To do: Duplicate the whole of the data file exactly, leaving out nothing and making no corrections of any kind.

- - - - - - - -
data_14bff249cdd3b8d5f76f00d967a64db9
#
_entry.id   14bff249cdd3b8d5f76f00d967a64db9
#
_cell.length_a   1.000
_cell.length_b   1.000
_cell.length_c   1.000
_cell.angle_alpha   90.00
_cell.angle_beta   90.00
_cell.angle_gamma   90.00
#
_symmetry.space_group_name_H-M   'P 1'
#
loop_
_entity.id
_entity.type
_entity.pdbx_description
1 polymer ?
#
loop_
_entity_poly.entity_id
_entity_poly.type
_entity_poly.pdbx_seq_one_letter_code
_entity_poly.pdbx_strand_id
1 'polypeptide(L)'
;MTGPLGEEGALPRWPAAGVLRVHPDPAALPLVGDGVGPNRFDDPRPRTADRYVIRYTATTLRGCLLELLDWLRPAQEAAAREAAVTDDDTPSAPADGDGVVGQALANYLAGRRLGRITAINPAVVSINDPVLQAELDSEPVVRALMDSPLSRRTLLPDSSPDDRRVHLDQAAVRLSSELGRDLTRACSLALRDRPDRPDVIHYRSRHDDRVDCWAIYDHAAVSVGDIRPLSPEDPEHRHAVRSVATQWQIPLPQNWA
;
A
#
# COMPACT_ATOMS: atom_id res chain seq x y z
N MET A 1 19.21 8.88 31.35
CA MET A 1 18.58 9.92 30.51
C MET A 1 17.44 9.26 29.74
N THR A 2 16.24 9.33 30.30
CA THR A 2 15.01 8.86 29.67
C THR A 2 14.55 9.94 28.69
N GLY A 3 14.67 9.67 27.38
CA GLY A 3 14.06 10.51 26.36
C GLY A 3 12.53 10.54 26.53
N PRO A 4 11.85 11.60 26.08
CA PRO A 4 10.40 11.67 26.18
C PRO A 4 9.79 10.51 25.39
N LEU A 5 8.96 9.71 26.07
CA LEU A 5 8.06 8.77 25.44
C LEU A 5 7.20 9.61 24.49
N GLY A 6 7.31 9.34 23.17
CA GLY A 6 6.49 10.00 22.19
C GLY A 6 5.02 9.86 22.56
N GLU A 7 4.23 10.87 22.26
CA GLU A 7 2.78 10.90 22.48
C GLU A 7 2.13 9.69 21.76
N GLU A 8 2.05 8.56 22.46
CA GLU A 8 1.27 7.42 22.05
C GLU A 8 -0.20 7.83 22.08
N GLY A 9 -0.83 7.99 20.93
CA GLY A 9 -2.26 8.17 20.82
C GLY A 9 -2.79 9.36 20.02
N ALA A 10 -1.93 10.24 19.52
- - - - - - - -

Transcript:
data_14bff249cdd3b8d5f76f00d967a64db9
#
_entry.id   14bff249cdd3b8d5f76f00d967a64db9
#
_cell.length_a   1.000
_cell.length_b   1.000
_cell.length_c   1.000
_cell.angle_alpha   90.00
_cell.angle_beta   90.00
_cell.angle_gamma   90.00
#
_symmetry.space_group_name_H-M   'P 1'
#
loop_
_entity.id
_entity.type
_entity.pdbx_description
1 polymer ?
#
loop_
_entity_poly.entity_id
_entity_poly.type
_entity_poly.pdbx_seq_one_letter_code
_entity_poly.pdbx_strand_id
1 'polypeptide(L)'
;MTGPLGEEGALPRWPAAGVLRVHPDPAALPLVGDGVGPNRFDDPRPRTADRYVIRYTATTLRGCLLELLDWLRPAQEAAAREAAVTDDDTPSAPADGDGVVGQALANYLAGRRLGRITAINPAVVSINDPVLQAELDSEPVVRALMDSPLSRRTLLPDSSPDDRRVHLDQAAVRLSSELGRDLTRACSLALRDRPDRPDVIHYRSRHDDRVDCWAIYDHAAVSVGDIRPLSPEDPEHRHAVRSVATQWQIPLPQNWA
;
A
#
# COMPACT_ATOMS: atom_id res chain seq x y z
N MET A 1 19.21 8.88 31.35
CA MET A 1 18.58 9.92 30.51
C MET A 1 17.44 9.26 29.74
N THR A 2 16.24 9.33 30.30
CA THR A 2 15.01 8.86 29.67
C THR A 2 14.55 9.94 28.69
N GLY A 3 14.67 9.67 27.38
CA GLY A 3 14.06 10.51 26.36
C GLY A 3 12.53 10.54 26.53
N PRO A 4 11.85 11.60 26.08
CA PRO A 4 10.40 11.67 26.18
C PRO A 4 9.79 10.51 25.39
N LEU A 5 8.96 9.71 26.07
CA LEU A 5 8.06 8.77 25.44
C LEU A 5 7.20 9.61 24.49
N GLY A 6 7.31 9.34 23.17
CA GLY A 6 6.49 10.00 22.19
C GLY A 6 5.02 9.86 22.56
N GLU A 7 4.23 10.87 22.26
CA GLU A 7 2.78 10.90 22.48
C GLU A 7 2.13 9.69 21.76
N GLU A 8 2.05 8.56 22.46
CA GLU A 8 1.27 7.42 22.05
C GLU A 8 -0.20 7.83 22.08
N GLY A 9 -0.83 7.99 20.93
CA GLY A 9 -2.26 8.17 20.82
C GLY A 9 -2.79 9.36 20.02
N ALA A 10 -1.93 10.24 19.52